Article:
I went to Wayside Waifs with a list of female, mid-size dogs I was interested in. Of course the first one I asked about was ten-month-old Tiki, the one I'd seen in a video. When we walked near her cage, she picked up a ball off the floor and brought it over, as if asking us to play with her. "I think that's the one," I told Cliff.
She wasn't the one, though. In the get-acquainted room, she jumped on us constantly, looking for treats the volunteer was providing. In fact, she only seemed to have eyes for the volunteer unless we were holding a treat; she knew where her treats came from.
We took her outside on a leash, and she was quite a handful; I could barely hold her back! This dog was too much for me. I found out one family had kept her for a month and brought her back. Poor thing, I'm not sure she'll make a good fit for anybody.
Second on my list was Roxie, a two-year-old who hadn't been there long. She was in another section with new arrivals, but we found she was also too rambunctious for my tastes, almost as bad as Tiki.
We were going to go back to the main viewing room and view all those dogs again, but as we passed one pen on our way out, the volunteer said, "Here's Faith, do you want to meet her?"
This dog was timid, and took the treats from my hand daintily and apologetically. There was no frantic jumping, and she actually stood still long enough for me to pet her. She was listed as a whippet, and I'm pretty sure she is indeed at least half whippet or greyhound. She struck me as being needy, and I decided this was indeed my Iris.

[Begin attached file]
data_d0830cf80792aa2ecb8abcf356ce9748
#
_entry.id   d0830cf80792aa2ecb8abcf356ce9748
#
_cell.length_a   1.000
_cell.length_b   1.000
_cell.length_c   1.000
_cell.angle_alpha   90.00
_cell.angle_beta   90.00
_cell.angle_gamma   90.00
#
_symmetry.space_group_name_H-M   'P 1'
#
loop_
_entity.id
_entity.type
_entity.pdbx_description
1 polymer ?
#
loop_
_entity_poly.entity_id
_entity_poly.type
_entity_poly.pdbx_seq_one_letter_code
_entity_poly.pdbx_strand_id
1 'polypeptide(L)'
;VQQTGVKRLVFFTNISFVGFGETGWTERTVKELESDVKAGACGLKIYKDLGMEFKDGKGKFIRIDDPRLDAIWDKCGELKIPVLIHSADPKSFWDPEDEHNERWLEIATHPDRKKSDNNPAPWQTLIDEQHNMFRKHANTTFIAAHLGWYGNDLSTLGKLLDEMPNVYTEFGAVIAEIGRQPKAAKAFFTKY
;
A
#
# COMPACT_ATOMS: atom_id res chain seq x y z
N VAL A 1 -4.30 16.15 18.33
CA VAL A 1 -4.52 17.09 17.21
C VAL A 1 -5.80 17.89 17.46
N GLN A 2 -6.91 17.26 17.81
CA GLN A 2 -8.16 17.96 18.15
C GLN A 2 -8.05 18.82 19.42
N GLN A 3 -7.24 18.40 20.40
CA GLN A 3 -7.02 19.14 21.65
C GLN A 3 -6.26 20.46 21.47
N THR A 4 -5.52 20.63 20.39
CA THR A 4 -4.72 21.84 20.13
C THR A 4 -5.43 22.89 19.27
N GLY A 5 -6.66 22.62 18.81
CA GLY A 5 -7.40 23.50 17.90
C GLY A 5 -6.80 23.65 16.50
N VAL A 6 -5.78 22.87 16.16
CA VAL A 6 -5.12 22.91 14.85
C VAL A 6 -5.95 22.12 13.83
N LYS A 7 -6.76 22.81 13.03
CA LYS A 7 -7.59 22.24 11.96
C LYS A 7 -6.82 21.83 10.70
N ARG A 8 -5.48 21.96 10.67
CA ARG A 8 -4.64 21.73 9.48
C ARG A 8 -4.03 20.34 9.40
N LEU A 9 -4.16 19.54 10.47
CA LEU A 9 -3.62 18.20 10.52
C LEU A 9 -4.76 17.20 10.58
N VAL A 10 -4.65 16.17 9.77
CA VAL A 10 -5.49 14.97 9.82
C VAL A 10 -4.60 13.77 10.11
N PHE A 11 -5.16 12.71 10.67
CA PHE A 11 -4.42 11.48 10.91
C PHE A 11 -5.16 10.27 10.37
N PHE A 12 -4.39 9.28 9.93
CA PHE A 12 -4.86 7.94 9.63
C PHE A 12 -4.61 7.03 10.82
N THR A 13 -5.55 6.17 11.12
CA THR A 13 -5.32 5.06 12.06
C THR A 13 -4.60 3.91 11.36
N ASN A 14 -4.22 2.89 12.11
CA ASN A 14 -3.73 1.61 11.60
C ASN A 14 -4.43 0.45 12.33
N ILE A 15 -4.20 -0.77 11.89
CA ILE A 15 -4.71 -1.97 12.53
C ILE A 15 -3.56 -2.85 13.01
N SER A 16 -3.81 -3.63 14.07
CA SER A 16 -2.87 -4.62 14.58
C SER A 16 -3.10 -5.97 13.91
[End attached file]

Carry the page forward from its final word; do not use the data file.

As we signed all the paperwork, another volunteer gave us what information they had on my dog: She had been transferred from KC animal control, where she had only one day left to live; dogs there only have from two days to a week to live.
Somebody had cared about her in the past, because she came to Wayside Waifs already microchipped and spayed. Her age was estimated at between three and six years old.
At the car, Cliff opened the trunk to get the pet carrier out, and Iris jumped eagerly into the trunk! We got a laugh out of this and coaxed her out.
Cliff opened the car door to put the pet carrier in the back seat and Iris eagerly jumped in the back seat. She was ready to be out of prison. Honestly, I wanted her in the carrier; but Cliff figured it would be less stressful to let her be free in the car, since she obviously knew her way around a vehicle. She was all over that car on the way home.
He hit the nail on the head.
Obviously in her former life, she slept in bed with her people, and curled up on their chairs and couches. I have to correct her very gently, because she is easily upset. If I find we can't break her of this behavior, I may try compromising, allowing her one chair, covered with a throw or a sheet, as her own. From what I've found on the Internet, it's very hard to break a mature dog of getting on furniture. We'll deal with it.
On the plus side, she seems very much "potty-trained".
I'm fairly certain Iris has a case of kennel cough, which is almost inevitable in a shelter dog; she is asleep on the floor beside me right now, and her lungs are rattling: if it turns out to be a severe case, we'll take her to the vet; she needs to meet him anyway. We went through this with Sadie when she first came home with us. Meanwhile, we'll keep Iris away from Angel and Hawkeye until she's fit.